Today was the first day that I had the opportunity of trying out my latest luxury work bag, the Dunhill Belgrave leather backpack. I collected my back at the Dunhill store in the Paragon shopping mall. I received a call from one of the salesperson in the late afternoon, informing me that the bag (which was put on order due to unavailability) has arrived and was ready for collection. Excited, I immediately headed down after work to collect my back.
I didn’t mention this before but when I arrived home and placed the new backpack and my coach briefcase side-by-side, I only recently realised that the backpack was much larger than the briefcase. I did not expect that. I was expecting the back to be about the same size, or slightly smaller than the briefcase. Anyways, it was a nice bonus to know that I have more space in my backpack than I do with my briefcase.
Today I brought out the backpack to use it for work. One day in, and I am already in love with this backpack. I made a great choice in choosing this backpack. After using it for a day, I greatly admire the quality of the leather chosen to make this bag. It is soft, supple, blemish free, with a nice printed pebble grain on the surfaces of the leather, making it ultra-luxurious. The stitching is impeccable, the hardware, exquisite. I lock and gusset with the Dunhill brand imprint is heavy made of a solid piece of metal. Clicking the lock in place just feels satisfying. This thing screams quality. While the bag is expensive, there is no compromise in quality or the materials used to make this bag. At time, I just can’t stop admiring the bag during work and at home, I sometimes have the urge to just touch the leather and smell it. I am that obsessive when it comes to owning a new backpack, especially a luxury backpack from a brand such as Dunhill.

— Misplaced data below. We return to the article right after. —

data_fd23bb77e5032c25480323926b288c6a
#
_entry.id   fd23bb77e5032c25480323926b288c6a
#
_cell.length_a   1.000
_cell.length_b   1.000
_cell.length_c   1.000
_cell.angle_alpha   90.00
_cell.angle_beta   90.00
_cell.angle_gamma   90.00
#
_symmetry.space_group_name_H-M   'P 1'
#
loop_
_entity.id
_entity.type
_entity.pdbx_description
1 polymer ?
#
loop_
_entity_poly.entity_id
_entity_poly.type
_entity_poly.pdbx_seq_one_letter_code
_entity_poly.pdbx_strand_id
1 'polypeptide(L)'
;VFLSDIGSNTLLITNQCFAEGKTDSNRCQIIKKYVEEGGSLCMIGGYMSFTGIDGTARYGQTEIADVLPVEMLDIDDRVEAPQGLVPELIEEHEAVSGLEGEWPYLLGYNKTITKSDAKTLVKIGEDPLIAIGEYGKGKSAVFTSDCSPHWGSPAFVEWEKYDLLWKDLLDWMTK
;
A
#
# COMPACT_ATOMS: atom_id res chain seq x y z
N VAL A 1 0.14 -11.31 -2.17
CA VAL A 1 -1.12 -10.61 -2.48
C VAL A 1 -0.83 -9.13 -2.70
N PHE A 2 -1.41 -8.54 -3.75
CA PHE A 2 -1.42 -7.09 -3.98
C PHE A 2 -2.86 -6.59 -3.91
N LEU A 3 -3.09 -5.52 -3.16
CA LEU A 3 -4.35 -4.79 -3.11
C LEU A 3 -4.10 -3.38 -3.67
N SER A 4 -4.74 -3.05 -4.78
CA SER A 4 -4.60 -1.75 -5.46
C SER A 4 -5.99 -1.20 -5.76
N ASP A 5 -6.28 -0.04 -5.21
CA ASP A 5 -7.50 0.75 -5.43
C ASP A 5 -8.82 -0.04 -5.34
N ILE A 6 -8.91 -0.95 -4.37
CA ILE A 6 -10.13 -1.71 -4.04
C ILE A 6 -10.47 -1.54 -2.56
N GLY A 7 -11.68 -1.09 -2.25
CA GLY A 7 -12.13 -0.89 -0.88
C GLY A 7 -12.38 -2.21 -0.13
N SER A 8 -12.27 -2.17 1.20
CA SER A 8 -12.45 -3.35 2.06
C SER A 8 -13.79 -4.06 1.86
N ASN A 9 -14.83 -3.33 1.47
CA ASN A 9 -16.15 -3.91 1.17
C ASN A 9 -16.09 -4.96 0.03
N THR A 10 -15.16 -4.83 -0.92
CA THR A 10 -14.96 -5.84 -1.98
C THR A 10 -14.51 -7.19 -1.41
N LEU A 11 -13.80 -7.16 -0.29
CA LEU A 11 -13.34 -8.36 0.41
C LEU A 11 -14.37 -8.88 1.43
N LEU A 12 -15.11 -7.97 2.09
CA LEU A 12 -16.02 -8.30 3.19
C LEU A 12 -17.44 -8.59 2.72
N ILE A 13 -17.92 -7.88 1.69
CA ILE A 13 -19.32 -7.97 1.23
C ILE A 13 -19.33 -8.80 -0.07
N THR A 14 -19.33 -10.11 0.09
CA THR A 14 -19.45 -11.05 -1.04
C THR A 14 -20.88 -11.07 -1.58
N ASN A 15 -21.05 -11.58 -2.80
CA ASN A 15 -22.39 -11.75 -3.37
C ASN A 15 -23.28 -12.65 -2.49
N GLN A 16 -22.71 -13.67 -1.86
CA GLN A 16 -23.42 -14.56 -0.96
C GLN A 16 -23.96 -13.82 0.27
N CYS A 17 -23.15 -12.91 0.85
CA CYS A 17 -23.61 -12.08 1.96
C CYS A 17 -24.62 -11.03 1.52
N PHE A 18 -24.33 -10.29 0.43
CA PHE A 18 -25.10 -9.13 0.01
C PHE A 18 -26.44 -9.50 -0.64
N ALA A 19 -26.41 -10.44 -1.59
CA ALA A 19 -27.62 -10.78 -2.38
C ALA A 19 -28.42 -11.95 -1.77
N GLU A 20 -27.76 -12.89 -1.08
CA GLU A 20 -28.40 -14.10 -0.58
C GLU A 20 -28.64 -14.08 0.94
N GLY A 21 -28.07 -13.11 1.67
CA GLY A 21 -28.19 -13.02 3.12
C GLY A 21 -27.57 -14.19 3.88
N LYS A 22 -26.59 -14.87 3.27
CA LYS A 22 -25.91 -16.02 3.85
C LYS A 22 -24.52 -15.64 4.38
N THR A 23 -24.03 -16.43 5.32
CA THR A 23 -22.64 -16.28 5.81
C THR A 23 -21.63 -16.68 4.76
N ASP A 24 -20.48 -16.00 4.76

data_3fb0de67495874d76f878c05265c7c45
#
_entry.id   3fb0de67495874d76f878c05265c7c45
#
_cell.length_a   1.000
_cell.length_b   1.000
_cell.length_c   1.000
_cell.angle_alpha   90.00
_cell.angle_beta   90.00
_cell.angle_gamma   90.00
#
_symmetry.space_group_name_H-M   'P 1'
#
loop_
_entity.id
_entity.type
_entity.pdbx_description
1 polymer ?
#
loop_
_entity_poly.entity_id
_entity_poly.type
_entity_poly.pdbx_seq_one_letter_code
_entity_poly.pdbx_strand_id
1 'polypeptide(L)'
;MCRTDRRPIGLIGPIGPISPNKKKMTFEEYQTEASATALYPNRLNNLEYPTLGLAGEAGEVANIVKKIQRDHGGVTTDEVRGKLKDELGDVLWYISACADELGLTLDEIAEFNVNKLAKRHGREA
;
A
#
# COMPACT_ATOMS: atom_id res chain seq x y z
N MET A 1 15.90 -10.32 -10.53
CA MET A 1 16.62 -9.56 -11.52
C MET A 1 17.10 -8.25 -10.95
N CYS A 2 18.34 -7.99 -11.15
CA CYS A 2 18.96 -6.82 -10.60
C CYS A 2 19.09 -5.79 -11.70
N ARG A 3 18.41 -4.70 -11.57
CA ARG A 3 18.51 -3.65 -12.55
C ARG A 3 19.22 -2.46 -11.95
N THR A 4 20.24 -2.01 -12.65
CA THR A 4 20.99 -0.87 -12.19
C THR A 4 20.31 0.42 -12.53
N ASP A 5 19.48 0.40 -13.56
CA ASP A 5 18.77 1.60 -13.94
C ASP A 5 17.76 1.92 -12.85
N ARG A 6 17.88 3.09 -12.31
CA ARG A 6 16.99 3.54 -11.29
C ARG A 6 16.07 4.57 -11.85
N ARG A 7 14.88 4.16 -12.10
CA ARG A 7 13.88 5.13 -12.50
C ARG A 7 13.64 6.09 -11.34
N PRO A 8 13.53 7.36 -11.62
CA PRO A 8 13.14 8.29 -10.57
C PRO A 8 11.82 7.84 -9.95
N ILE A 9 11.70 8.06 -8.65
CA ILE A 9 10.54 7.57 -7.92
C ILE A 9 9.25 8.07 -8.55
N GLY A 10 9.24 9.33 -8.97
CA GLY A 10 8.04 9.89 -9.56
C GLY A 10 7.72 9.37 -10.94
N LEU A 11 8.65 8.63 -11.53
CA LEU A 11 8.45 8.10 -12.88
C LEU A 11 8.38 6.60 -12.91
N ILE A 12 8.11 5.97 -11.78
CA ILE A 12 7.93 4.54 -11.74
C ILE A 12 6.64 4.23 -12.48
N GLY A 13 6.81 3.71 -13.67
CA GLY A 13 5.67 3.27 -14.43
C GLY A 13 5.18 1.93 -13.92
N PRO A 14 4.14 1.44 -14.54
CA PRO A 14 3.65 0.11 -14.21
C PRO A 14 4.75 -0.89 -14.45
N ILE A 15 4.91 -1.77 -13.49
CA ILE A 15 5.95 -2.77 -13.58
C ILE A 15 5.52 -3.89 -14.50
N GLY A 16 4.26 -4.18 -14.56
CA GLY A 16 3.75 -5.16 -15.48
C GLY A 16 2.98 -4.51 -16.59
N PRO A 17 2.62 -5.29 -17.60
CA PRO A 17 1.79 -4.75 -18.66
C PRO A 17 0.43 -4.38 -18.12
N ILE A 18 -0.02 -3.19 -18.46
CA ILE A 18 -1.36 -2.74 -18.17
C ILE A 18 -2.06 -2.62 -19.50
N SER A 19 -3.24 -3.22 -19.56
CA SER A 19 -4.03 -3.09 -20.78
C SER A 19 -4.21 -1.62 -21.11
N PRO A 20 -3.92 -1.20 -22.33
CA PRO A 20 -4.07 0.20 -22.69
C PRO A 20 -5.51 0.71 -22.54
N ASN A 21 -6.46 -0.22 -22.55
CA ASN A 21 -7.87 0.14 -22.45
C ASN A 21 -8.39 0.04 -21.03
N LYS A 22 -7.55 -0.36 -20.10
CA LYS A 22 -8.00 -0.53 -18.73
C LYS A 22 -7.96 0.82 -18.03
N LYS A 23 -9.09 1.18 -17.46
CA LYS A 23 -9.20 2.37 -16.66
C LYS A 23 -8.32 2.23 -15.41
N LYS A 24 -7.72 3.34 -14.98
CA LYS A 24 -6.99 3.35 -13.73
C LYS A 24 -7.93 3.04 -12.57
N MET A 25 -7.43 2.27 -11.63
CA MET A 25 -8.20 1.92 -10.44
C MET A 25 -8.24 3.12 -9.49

So what will I do with my Coach briefcase? I will still use it for sure. I will alternate the use of my work bag between the backpack and the briefcase. I still love the Coach briefcase. The leather is still looking great after using it for almost a year. It has not lost its luster after using the bag almost daily for work. With the backpack, I now have more options to either carry my stuff on my back or in my hands. The Coach briefcase will always hold sentimental value to me, as it was bought in New York while on a holiday there last year. In addition, the Coach briefcase was my first luxury all-leather bag that I ever own. After using the briefcase for the past year, I am now convinced that with a little research and investments in a good, quality leather bag can really pay off in spades in terms of longevity, durability, and reliability. All it needs in return from me is the occasional clean and care for the leather in the form of a leather cleaner and moisturizer applied to the bag at least twice a year. That is a fair payment in return for having a good piece of luxury item to take it with me wherever I go.
I did it. I freaking did it. After weeks of deliberation, carefully weighing the pros and cons in purchasing a S$2500 leather backpack, triple checking my annual finances and savings goals for 2020, I finally pulled the trigger.
Yes, I have officially bought my most expensive backpack yet. The Dunhill Belgrave collection leather backpack.
When I first saw this backpack, it took me a while to get warmed up to it, especially the idea that this backpack cost more than S$2500. Aside from that, this is one of the very few all-leather backpacks that stood out from the rest of I saw from other luxury brands. It took me weeks of careful research and intensive browsing online to see what other brands have on offer. But none really stood out except for this Dunhill backpack. It is simply designed, with no nonsense patterns or loud branding or even frivolous pockets outside the bag to make it more functional at the expense of design. It has the Dunhill brand on the metal push lock, but that’s about it as far as branding goes.